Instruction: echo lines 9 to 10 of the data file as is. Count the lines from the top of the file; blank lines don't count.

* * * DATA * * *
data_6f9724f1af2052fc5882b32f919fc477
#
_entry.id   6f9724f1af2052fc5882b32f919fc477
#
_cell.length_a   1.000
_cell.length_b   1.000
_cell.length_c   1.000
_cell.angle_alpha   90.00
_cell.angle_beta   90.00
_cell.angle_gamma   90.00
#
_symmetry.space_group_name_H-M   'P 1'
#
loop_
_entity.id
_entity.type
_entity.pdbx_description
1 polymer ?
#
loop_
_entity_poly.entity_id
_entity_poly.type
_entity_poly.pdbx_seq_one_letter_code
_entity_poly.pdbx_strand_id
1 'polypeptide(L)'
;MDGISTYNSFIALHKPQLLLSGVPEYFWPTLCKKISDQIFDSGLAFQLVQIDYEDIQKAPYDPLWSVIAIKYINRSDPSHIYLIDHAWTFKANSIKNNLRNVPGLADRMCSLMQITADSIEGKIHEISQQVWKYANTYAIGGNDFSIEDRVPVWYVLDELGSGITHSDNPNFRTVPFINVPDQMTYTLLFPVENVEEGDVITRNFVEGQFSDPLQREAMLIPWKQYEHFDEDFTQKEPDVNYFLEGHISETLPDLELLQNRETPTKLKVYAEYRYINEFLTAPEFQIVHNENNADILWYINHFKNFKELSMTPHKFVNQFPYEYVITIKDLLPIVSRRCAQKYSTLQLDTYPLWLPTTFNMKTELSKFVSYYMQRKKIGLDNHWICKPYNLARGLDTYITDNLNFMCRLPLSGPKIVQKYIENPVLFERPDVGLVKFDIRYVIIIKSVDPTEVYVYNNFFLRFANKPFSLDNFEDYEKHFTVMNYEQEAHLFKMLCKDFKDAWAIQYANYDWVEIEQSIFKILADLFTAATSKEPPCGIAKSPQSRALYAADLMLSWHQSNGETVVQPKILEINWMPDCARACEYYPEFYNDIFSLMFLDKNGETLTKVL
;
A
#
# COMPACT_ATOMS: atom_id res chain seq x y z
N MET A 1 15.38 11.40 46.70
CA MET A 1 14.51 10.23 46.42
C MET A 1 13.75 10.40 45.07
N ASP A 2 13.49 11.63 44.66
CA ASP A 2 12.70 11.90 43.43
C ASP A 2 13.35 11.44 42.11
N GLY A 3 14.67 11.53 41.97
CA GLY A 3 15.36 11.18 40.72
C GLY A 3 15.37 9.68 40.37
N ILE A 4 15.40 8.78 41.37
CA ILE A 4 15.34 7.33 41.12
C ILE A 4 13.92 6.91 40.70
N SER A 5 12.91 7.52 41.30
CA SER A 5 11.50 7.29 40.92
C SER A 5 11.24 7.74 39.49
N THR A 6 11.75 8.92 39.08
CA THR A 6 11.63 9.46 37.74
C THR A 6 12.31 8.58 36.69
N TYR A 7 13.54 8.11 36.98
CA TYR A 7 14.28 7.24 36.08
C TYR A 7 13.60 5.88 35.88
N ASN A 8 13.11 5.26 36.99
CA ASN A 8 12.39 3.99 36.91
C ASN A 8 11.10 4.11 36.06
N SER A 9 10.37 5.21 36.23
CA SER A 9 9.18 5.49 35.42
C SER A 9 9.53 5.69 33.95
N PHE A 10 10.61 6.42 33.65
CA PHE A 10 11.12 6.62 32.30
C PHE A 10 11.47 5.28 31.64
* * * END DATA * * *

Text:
_cell.angle_beta   90.00
_cell.angle_gamma   90.00